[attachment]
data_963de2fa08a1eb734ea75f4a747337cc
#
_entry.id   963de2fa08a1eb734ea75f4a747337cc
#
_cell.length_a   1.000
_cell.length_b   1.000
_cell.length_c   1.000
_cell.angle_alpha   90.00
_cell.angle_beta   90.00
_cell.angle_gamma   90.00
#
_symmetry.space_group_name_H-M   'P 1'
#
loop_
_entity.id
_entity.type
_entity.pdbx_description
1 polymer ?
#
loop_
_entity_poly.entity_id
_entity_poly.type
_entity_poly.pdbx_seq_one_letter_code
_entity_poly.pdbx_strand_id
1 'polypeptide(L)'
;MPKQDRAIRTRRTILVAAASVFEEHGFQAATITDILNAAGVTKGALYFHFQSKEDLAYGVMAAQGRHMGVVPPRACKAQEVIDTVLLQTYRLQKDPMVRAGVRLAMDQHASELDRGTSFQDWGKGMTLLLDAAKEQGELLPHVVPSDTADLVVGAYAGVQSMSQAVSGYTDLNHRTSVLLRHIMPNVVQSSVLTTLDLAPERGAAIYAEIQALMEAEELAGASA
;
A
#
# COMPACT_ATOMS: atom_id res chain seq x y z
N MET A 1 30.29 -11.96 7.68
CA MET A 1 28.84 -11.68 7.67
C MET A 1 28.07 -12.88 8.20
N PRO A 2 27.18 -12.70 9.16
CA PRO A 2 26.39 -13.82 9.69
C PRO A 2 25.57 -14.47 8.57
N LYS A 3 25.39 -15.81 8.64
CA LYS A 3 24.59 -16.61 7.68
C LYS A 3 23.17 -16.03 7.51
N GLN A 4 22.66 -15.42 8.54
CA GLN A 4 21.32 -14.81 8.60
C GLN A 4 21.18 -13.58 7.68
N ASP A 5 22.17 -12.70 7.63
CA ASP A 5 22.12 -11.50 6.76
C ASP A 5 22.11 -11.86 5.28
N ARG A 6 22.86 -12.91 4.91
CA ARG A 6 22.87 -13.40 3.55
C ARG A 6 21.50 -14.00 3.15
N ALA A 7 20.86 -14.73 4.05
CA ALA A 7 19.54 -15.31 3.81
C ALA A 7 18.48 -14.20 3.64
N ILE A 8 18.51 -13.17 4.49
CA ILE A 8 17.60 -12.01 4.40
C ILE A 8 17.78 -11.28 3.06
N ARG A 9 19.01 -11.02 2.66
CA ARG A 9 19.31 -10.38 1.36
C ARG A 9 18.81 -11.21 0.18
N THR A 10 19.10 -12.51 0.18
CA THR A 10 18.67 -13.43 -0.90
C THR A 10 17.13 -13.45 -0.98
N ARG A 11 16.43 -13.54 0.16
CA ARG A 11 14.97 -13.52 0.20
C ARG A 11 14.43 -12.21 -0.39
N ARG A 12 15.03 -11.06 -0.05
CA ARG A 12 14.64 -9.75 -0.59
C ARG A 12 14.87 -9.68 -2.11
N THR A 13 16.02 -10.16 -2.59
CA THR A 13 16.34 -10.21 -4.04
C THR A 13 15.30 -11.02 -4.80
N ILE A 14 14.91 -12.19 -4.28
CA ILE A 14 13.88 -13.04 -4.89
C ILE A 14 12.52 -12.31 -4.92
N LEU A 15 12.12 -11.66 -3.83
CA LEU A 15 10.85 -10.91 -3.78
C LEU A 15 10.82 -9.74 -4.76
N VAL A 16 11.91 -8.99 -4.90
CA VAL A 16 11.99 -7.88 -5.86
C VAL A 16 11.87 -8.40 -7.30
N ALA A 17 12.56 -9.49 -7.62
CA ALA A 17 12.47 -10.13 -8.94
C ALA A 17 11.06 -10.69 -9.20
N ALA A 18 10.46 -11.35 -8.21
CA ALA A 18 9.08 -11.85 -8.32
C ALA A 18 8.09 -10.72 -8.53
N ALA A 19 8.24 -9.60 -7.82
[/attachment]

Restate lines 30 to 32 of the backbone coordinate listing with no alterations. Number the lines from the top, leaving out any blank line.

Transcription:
# COMPACT_ATOMS: atom_id res chain seq x y z
N MET A 1 30.29 -11.96 7.68
CA MET A 1 28.84 -11.68 7.67